Your employees shouldn’t feel like they’re on a hamster wheel. To boost engagement, they need to feel connected to their work and have visibility into how their contributions connect to the broader organization.

Start by setting clear goals. Half of employees admit that they don’t actually know what’s expected of them at work. So, when you set a definitive target for team members, they’ll naturally feel more motivated to achieve it. 

Even with those individual objectives in place, your employees shouldn’t feel siloed or like they’re another cog in a wheel. Show them how even their seemingly mundane tasks contribute to your company’s success. For example:

  • Draw a clear line between a task or project and the broader company goal it supports. If you can’t identify a connection, ask yourself if that task actually needs to be done.
  • Share customer quotes or stories with the team so they can see who their work is ultimately serving.
  • Initiate more cross-functional  projects to give team members more visibility into other areas of the business, so they can see how their puzzle piece fits in.

Those are just the tip of the iceberg. The point is that it’s your job to help your employees feel like they’re part of something that’s bigger than themselves and their own to-do lists. It’s a surefire way to increase employee engagement. 

4. Keep track of how employees are feeling

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It’s important to remember this: employee engagement doesn’t happen without your employees. That sounds like a “duh” statement, yet many companies make the mistake of throwing programs and sentiments at their teams without ever stepping back to ask them what’s working (and what isn’t). 

For starters, your employee retention and turnover rates can be an indicator of general employee sentiment. If you see an alarming trend, dig in and find out what’s happening and what you can do about it.

A good way to keep a pulse on engagement is to survey your employees on topics such as job satisfaction, work-life balance, and benefits. At Atlassian, we use an internal, annual survey called Vital Signs to measure key constructs that foster employee engagement.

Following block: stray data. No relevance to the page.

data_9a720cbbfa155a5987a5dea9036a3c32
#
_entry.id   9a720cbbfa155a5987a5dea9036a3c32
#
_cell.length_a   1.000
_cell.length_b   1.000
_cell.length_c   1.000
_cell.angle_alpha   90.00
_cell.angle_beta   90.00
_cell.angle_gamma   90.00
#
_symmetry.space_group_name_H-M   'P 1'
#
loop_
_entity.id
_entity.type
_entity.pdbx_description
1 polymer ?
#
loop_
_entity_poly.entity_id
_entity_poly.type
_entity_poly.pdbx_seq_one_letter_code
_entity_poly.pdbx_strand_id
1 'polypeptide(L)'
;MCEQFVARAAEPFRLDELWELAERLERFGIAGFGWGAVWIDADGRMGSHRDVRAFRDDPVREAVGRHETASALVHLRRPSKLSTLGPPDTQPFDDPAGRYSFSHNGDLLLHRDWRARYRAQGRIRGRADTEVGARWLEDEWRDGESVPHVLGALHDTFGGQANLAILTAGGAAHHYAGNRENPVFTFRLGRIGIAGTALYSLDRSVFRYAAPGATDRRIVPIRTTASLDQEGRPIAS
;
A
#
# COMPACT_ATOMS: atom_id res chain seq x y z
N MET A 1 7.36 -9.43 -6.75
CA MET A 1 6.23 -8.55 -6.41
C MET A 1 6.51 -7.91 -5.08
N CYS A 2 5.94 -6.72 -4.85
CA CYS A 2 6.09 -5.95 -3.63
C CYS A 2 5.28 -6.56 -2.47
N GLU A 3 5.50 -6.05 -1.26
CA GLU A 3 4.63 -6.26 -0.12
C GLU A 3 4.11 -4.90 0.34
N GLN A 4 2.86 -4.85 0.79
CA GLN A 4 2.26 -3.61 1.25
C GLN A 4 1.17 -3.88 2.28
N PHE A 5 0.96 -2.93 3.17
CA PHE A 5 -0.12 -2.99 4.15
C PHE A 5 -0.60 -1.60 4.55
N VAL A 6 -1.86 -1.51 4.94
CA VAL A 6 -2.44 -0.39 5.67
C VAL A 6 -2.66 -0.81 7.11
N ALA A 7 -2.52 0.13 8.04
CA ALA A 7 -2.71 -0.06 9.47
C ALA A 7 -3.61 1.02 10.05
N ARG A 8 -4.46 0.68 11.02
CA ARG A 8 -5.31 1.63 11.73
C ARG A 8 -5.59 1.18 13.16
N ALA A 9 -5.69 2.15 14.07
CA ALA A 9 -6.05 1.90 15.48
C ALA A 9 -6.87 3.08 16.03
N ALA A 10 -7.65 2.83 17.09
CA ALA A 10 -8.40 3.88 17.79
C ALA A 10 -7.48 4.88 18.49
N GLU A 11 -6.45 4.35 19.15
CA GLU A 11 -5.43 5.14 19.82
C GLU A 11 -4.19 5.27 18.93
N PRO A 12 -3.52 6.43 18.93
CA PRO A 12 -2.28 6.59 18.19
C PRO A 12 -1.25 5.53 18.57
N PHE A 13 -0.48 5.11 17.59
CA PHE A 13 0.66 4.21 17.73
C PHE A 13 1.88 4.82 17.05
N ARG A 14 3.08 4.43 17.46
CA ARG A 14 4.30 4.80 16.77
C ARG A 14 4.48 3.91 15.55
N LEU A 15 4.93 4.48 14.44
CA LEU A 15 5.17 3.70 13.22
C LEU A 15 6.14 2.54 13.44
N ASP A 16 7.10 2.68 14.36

We ask employees to rate their agreement with statements like:

  • My manager supports me in developing the skills I need to meet the changing demands of my job.
  • I feel like I belong on my team.
  • I feel safe taking calculated risks, regardless of the outcome.
  • I have a clear understanding of what is expected of me.
  • The executive leadership team has communicated a vision of the future that motivates me.
  • I am able to maintain a healthy work-life balance.

Once you have this feedback, it’s important to take action by instituting real changes. Otherwise, employees will feel unheard, which can breed frustration and disengagement. Unfortunately, 21.4 percent of employees say employers and managers never do anything with the feedback they receive. 

Share the results of these types of culture and engagement surveys, as well as how you’re going to respond to them. That not only increases transparency throughout the organization, but it also holds you accountable. At Atlassian, we share the Vital Signs results with everyone via Confluence. Then, managers in different areas lead Zoom meetings to go over the finding with their teams, answer questions, and address concerns.

5. Remember that consistency is key 

Employee engagement shouldn’t be top of mind only when everything is peachy, and it also shouldn’t be a priority only when your company is in crisis. It needs to be a constant point of emphasis on your team, and it becomes even more important when your company is dealing with disruptions (like, say, a pandemic and a sudden shift to remote work).

The good news is that focusing on engagement will help your team ride these waves with less stress. A recent Gallup study found that highly engaged teams were more resilient than their peers were during the 2001-02 and 2008-09 recessions. 

Regardless of the hurdles and roadblocks your team is dealing with, continue to prioritize their engagement and find ways to keep them connected. Virtual get-togethers, frequent check-ins, and other surprises (like company swag) can foster a sense of togetherness and keep engagement strong – even when working remotely. 

Employee engagement is brass tacks, not a buzzword

High employee-engagement levels are tied to reduced turnover, improved retention, greater productivity, lower absenteeism, and a whole slew of other fist-pump-worthy benefits.  

To put it simply, when you work to improve employee engagement, your team not only does better work – they actually enjoy doing it.